Monday, February 11, 2008

On the road again ...

After a VERY successful, stimulating, inspiring Lent Event at All Saints Church (bravo/a to Michael Battle, JoAnne Terrell & James Carroll who were EXTRAORDINARY speakers on the themes of violence, religion and the American soul!) I hit the airport early this morning and am in the Bay Area for the week.

I am off to head up to CDSP momentarily for a meeting with Inclusive Church allies ... here from "across the pond" to talk more about plans for the Looming Lameth Conference ... and then for the bi-annual meeting of THE CONSULTATION and the annual EPISCOPAL URBAN CAUCUS assembly, which concludes Saturday morning.

We'll be launching our "Beyond B033" campaign with a workshop for Caucus members and I want to note here, once again, how gratifying it was to have the EUC adopt at its 2007 Annual Assembly the following resolution:


RESOLVED, That the Assembly of the Episcopal Urban Caucus meeting in Raleigh, North Carolina, February 7 – 10, 2007 expresses its opposition to Resolution B033 of the 2006 General Convention of the Episcopal Church; and be it further,

RESOLVED, That this Assembly calls on bishops with jurisdiction and Standing Committees to give their consent to otherwise qualified persons who have been elected bishop without regard to “race, color, ethnic origin, national origin, sex, marital status, sexual orientation, disabilities or age” (Canon III.1.2); and be it further,

RESOLVED, That this Assembly asks the Board of the Episcopal Urban Caucus to determine ways in which the 2008 Assembly might more completely address the issues raised by B033 and develop a strategy for its repeal at the 2009 General Convention; and be it further,

RESOLVED, That this Assembly asks the Board of the Episcopal Urban Caucus to communicate this resolution to all bishops with jurisdiction and Standing Committees of the Episcopal Church.


As we move forward into 2008 and look ahead to GC09, let's all bookmark these two arguments against B033, voiced by Canon Robert Brooks and posted on the EUC website:

1. It constitutes an attempt to amend the Constitution and Canons of The Episcopal Church by means of a simple resolution of General Convention without using the process for making amendments specified in the Constitution. The qualifications for election or ordination of a bishop are in the Constitution and require a constitutional amendment to add new qualifications (i.e., passage by two successive General Conventions). Resolution B-033 purports to add qualifications to the election or ordination of a bishop to those in the Constitution without having submitted them in the form of a constitutional amendment. This constitutes an end-run around the Constitution. Resolution B-033 is therefore unconstitutional and as such, it is unenforceable.

2. Resolution B-033 lacks specificity as to the “manner of life” that is prohibited in a candidate for ordination as a bishop. In the development of democracy and the rule of law, it is a principle that any prohibited behavior in a society must be narrowly defined in law. Individuals cannot have their right to full participation in civic life denied because of some vague definition that changes from day to day at the whim of those in power. Resolution B-033 is an example of the worst abuse of law, because it allows the denial of ordination as a bishop to those other-wise qualified on the basis of nothing specific, but only that someone, somewhere, might be upset by the unspecified “manner of life”. Such a resolution is a dangerous precedent and places everyone at risk by its potential for capricious application.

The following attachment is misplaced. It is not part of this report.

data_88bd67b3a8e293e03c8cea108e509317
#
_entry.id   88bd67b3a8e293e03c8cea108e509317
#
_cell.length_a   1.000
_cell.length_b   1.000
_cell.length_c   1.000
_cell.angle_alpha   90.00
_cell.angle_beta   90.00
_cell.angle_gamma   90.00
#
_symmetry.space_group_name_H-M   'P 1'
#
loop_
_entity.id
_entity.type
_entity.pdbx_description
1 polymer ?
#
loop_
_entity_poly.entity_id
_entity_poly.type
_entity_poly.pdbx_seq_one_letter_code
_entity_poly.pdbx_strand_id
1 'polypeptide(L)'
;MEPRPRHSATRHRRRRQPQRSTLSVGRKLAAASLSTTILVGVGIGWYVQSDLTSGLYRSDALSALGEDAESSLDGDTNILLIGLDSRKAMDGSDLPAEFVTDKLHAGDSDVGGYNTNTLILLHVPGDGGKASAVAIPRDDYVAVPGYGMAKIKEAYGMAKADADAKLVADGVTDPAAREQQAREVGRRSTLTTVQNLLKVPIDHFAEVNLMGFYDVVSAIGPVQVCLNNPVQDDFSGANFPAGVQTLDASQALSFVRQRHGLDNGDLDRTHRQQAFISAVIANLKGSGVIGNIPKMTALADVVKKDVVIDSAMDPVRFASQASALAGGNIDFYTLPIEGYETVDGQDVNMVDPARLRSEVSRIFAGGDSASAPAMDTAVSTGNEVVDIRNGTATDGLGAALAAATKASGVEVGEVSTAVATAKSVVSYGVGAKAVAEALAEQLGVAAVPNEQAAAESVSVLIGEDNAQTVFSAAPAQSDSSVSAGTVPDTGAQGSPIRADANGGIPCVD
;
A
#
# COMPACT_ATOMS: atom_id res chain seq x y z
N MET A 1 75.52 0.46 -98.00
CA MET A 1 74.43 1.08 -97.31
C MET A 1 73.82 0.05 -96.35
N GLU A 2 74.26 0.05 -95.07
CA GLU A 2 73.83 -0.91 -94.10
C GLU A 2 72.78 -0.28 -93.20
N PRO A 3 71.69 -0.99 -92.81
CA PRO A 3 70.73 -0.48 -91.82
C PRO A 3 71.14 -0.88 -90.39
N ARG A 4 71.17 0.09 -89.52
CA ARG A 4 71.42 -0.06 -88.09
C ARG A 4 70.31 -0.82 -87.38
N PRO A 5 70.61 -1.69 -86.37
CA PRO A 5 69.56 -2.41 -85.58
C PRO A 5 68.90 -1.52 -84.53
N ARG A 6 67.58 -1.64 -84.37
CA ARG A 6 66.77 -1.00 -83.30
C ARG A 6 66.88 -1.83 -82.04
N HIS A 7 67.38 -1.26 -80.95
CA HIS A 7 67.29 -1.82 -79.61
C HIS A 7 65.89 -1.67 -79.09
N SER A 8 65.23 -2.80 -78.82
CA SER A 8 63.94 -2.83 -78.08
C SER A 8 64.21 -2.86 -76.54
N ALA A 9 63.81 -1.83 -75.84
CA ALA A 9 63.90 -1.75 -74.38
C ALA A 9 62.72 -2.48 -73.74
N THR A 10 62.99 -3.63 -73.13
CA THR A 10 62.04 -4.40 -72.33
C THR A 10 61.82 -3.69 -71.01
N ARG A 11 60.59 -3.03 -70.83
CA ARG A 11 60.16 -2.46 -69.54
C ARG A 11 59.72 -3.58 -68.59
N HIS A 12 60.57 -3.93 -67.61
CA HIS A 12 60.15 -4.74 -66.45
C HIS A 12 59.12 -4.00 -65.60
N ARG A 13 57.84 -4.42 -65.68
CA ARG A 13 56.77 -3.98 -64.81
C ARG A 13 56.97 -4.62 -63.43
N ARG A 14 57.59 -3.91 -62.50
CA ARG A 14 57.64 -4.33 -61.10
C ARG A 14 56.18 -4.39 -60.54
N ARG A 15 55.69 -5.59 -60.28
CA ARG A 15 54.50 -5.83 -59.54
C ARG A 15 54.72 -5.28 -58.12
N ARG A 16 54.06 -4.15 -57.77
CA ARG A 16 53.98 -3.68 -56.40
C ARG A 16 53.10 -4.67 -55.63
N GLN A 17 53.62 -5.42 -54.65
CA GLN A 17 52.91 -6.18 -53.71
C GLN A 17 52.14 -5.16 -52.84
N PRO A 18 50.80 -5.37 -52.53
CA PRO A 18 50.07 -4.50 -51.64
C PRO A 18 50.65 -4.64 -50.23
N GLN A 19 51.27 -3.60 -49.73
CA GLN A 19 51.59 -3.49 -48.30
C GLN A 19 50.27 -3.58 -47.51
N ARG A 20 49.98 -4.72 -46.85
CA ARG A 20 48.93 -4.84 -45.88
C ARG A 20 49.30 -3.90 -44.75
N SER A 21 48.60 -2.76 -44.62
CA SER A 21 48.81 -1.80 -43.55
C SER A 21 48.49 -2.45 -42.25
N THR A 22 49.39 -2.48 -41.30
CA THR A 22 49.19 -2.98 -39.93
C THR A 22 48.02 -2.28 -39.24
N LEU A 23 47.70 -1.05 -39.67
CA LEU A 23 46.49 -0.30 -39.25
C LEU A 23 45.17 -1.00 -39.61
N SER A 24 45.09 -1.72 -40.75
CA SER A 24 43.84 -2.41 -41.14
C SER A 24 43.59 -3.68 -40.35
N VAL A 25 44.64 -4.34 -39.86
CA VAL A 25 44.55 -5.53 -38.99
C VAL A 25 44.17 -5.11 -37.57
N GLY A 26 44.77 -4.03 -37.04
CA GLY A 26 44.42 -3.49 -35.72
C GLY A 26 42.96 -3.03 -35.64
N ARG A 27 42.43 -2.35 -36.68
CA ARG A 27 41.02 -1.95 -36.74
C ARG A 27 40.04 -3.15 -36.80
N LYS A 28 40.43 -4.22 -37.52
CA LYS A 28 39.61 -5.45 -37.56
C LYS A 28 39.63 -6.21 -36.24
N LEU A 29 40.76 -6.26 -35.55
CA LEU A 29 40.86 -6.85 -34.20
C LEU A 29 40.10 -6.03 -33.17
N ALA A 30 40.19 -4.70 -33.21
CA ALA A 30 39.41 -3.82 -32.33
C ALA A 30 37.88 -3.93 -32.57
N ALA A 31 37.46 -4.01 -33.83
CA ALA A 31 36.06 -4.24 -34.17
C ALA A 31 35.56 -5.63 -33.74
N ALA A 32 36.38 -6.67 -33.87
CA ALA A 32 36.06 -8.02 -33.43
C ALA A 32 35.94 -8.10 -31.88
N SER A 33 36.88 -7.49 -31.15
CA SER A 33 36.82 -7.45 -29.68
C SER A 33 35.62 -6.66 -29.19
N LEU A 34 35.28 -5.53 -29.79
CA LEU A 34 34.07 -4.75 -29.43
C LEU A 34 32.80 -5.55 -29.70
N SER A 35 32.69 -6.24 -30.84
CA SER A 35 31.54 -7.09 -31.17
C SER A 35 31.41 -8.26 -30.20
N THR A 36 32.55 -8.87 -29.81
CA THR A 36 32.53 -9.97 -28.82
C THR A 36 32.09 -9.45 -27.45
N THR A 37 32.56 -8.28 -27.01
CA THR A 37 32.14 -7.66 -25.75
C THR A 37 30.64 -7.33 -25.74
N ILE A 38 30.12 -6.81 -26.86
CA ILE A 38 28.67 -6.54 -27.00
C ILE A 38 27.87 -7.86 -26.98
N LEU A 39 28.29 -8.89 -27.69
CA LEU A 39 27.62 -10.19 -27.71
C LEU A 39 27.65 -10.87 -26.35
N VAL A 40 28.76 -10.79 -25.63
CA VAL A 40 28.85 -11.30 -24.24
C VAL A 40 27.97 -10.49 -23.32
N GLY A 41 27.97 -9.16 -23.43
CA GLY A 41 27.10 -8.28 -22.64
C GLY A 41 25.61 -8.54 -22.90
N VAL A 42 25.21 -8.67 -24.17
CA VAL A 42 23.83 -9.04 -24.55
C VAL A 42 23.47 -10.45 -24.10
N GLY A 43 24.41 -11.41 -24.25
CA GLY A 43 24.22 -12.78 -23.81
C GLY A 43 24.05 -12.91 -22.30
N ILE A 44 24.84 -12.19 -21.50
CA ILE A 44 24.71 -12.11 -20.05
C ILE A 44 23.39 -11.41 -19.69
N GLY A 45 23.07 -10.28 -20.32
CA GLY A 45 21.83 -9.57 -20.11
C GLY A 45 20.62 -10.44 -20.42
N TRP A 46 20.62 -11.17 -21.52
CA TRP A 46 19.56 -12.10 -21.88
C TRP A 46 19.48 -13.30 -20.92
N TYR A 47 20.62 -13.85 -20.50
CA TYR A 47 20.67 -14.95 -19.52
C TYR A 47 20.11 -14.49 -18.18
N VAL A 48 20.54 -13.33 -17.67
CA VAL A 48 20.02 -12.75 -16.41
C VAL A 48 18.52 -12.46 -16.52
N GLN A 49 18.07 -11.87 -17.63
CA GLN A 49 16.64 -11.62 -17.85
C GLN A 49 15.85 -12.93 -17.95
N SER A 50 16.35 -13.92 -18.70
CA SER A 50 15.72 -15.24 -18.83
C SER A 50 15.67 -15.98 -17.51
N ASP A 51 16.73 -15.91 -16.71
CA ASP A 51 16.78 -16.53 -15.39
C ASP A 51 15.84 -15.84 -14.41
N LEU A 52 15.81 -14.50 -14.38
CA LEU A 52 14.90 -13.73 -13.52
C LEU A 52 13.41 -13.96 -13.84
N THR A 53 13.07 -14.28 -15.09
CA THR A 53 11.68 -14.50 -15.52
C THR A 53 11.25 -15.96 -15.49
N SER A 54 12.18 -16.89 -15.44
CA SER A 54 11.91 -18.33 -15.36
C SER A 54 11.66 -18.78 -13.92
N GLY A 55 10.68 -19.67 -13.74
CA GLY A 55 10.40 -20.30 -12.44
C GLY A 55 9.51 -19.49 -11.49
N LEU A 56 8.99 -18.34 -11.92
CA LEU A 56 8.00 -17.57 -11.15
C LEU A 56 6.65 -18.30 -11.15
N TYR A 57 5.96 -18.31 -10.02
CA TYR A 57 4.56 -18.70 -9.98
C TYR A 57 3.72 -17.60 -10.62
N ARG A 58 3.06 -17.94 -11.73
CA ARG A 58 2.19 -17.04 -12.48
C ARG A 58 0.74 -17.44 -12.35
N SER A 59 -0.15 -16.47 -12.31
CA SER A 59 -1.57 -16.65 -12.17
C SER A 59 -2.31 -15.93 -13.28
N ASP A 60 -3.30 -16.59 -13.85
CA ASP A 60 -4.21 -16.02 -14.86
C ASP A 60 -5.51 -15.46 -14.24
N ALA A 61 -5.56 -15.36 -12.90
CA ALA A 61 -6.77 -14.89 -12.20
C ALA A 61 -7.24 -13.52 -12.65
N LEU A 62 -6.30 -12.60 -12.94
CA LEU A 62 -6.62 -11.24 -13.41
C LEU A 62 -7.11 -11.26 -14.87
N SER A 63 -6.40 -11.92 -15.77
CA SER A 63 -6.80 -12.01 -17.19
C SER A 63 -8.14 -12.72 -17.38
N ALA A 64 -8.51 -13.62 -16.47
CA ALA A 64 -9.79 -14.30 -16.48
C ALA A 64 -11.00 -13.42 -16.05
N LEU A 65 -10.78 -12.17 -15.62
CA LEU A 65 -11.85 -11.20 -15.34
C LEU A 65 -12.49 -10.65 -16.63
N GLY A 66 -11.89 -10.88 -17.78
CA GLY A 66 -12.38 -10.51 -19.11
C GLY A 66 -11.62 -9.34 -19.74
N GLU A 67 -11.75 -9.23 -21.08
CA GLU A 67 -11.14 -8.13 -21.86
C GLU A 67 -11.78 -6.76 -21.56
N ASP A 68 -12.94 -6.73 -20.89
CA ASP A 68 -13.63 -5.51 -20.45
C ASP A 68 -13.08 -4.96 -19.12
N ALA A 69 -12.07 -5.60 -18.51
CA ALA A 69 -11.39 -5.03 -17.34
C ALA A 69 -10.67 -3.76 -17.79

And let the people say: AMEN!

And if you are NOT familiar with the extraordinary committment and dedicated work of these fine organizations, do check out their websites and give thanks for those whose vocation is to work with God toward that day when justice does INDEED roll down like waters and when righteousness flows like an ever-flowing stream!

More later ... have a great week, everybody!


Unknown said...


How grateful we all are that you and others are willing to take the time to work on these matters. Without your work we would never be able to claim the blessing.

Michael Callaway


Aren't you sweet! At the moment, the blessing I'm claiming is a nice hot bath to soak feet tired from wallking up and down the hills of Berkeley ... where it was a BEAUTIFUL day in the neighborhood! More later ...

RonF said...

I know this is completely off topic, but I am interested if you are at all familiar with Abp. Williams' recent lecture on English and Sharia law and what impressions you may have on it. The text of the lecture is rather dense and people have had a lot to say about it.


Yep ... lots of people have had lots to say about LOTS of things and this is but one of them that I'm interested in and not blogging about because I just don't have time to do the complexities of the issues at hand justice.

Thanks for asking.

Rev. David Justin Lynch said...

Speaking as a lawyer, I can tell you that if B033 were a secular law, it would be unenforceable. A Court would call it unconstitutionally vague. A citizen has the right to know what specifically is permitted and what is prohibited. Simply put, if it were a secular law, B033 would violate the Due Process Clause of the US and California Constitutions. B033 is a bad idea and must be repealed.